Vital amputation of the pulp
What is vital pulp amputation?
Vital pulp amputation (VPT - vital pulp therapy) is performed mainly in dogs under 18 years of age. The goal of this treatment is to preserve the tooth structure and allow it to mature. It is an alternative to extraction or root canal therapy. A small amount of pulp tissue is removed using sterile instruments. Subsequently, a medicinal insert (calcium hydroxide) is applied to the newly exposed pulp, which enables healing and the creation of a natural dentine bridge and the closure of the pulp cavity.
What is the difference between vital pulp amputation and root canal therapy?
Vital pulp amputation is also called "partial coronal pulpectomy", while root canal therapy is complete pulpectomy (complete pulp removal). If the entire pulp is removed, the tooth is dead and will not develop further. Root canal therapy is performed on vital, dying and non-vital teeth. While vital pulp amputation is only used for vital (living) teeth, dental x-rays are always required to assess whether the tooth is still vital.
Especially in young teeth (up to 18 months), the tooth is very fragile and can easily break, moreover, the development of the root has not been completed. If such a tooth were to be treated with root canal therapy, it would remain permanently fragile and underdeveloped, i.e. it could easily break. On the contrary, vital pulp amputation therapy will allow the tooth to complete root development, its closure, and also to gain strength and become more resistant to fracture.
vital pulp amputation is best suited for young, immature teeth
root canal therapy is more suitable for animals older than eighteen months
Where is vital pulp amputation used?
In our clinic, vital amputation of the pulp is most commonly used in the following cases:
acute tooth fracture with pulp exposure - complicated crown fracture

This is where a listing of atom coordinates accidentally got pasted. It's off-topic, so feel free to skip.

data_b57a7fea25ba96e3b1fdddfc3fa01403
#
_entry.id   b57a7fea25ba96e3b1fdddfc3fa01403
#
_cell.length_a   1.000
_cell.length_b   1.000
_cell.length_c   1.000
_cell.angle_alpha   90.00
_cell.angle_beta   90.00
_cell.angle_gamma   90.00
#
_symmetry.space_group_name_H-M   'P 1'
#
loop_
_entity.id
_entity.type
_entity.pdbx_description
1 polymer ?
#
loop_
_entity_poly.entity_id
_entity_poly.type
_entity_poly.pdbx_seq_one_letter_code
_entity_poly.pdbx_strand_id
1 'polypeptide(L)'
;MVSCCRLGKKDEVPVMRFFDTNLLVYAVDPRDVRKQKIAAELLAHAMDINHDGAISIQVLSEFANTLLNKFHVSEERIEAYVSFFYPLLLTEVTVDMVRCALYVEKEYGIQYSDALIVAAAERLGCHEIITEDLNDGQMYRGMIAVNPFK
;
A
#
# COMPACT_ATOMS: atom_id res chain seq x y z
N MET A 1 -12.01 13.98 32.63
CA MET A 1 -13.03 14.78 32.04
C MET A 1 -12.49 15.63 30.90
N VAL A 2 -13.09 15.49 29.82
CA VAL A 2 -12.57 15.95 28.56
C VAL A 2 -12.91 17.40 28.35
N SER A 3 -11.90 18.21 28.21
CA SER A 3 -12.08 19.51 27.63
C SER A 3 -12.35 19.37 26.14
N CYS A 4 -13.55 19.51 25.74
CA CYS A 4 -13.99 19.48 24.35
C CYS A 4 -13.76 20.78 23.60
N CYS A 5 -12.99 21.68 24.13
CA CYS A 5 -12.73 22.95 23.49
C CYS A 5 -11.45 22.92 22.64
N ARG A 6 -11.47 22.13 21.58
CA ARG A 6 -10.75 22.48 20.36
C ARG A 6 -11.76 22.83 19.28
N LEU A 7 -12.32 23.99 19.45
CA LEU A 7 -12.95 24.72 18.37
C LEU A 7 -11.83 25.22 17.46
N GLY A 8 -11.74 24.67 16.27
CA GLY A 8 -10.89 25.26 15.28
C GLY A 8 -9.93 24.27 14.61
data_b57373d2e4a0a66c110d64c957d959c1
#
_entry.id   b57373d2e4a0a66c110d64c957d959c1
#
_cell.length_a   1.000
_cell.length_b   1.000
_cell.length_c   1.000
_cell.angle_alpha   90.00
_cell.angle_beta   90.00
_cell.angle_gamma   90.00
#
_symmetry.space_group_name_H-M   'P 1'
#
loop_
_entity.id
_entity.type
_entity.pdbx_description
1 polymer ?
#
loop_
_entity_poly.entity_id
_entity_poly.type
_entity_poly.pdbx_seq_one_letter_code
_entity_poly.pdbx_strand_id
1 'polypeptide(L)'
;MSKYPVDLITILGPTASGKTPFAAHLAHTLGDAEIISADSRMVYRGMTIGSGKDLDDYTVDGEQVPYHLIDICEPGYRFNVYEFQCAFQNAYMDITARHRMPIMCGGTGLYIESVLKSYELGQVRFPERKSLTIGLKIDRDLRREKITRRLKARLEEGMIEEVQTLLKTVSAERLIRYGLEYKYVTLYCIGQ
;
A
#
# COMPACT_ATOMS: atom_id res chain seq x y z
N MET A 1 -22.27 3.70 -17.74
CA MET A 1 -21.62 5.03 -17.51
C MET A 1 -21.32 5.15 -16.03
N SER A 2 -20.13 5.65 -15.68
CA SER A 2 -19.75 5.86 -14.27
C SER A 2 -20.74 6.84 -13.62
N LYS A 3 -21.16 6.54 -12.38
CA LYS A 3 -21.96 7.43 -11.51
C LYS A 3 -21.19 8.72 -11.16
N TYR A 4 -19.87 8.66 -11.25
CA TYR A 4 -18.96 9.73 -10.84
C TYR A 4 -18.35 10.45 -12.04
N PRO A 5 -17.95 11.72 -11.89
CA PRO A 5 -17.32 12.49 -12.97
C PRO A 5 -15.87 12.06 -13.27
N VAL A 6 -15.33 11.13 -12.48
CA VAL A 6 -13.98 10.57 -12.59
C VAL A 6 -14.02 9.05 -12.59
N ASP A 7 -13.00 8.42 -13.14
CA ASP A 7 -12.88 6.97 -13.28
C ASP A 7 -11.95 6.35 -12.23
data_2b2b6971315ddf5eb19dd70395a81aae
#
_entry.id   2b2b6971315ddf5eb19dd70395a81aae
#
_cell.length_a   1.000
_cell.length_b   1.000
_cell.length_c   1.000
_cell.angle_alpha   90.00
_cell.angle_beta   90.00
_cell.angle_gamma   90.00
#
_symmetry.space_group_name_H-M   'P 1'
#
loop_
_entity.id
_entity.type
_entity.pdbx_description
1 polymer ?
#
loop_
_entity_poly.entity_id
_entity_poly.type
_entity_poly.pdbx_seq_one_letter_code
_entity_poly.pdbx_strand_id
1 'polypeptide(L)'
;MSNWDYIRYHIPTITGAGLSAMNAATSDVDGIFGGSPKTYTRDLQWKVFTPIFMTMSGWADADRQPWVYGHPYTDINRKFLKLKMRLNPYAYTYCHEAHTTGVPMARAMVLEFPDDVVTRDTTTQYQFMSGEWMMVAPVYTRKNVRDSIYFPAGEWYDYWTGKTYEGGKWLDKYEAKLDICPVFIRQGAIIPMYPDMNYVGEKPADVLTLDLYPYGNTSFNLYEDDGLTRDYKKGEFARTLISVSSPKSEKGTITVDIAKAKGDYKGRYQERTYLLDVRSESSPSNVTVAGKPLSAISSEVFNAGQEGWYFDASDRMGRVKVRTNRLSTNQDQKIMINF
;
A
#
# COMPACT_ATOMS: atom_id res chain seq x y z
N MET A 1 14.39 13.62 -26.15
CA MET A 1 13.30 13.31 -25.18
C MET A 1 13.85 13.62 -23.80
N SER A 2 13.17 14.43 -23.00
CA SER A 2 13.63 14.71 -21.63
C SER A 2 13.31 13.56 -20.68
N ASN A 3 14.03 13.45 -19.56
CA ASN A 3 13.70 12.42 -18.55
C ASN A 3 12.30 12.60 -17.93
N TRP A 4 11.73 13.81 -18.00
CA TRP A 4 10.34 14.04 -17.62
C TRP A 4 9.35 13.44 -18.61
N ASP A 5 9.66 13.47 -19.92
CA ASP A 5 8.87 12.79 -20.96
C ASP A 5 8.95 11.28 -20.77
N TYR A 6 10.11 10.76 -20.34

acute tooth fracture with almost pulp exposure
certain types of malocclusions
Dental trauma is unfortunately common and is often the result of inappropriate chew toys or aggressive chewing and playing behavior. In many cases, a broken tooth has exposed pulp. If the trauma is recent (lasting less than 48 hours), vital pulp amputation therapy may be chosen to keep the tooth alive. This is especially important in young animals, which may have teeth with incomplete root development (the tip of the root is not yet closed). In the case of near-exposure, the pulp is not actively exposed to the external environment. Although there is still a very thin layer of dentin on the pulp, there is a high risk of irreversible pulpitis (a painful condition for the animal). The third possibility of using vital pulp amputation therapy is as an orthodontic procedure in cases of liguovesian mandibular canines (the lower canines are bent inwards towards the tongue). The lower canines rotated in this way subsequently injure the animal's hard palate and can subsequently cause an oronasal fistula. An oronasal fistula is an abnormal communication between the oral and nasal cavities that leads to chronic upper respiratory infections. By performing crown reduction and vital pulp amputation therapy on the lower canines, painless occlusion is achieved without losing these functionally important teeth.
What to expect after vital amputation of the pulp?
Vital pulp therapy is successful in most cases with a success rate greater than 90%. It is an option to preserve tooth structure and function. Patients who have undergone VPT therapy should subsequently undergo an intraoral follow-up X-ray to confirm the success of the treatment and to verify that the root of the tooth has completed its development and that the tip of the root has closed.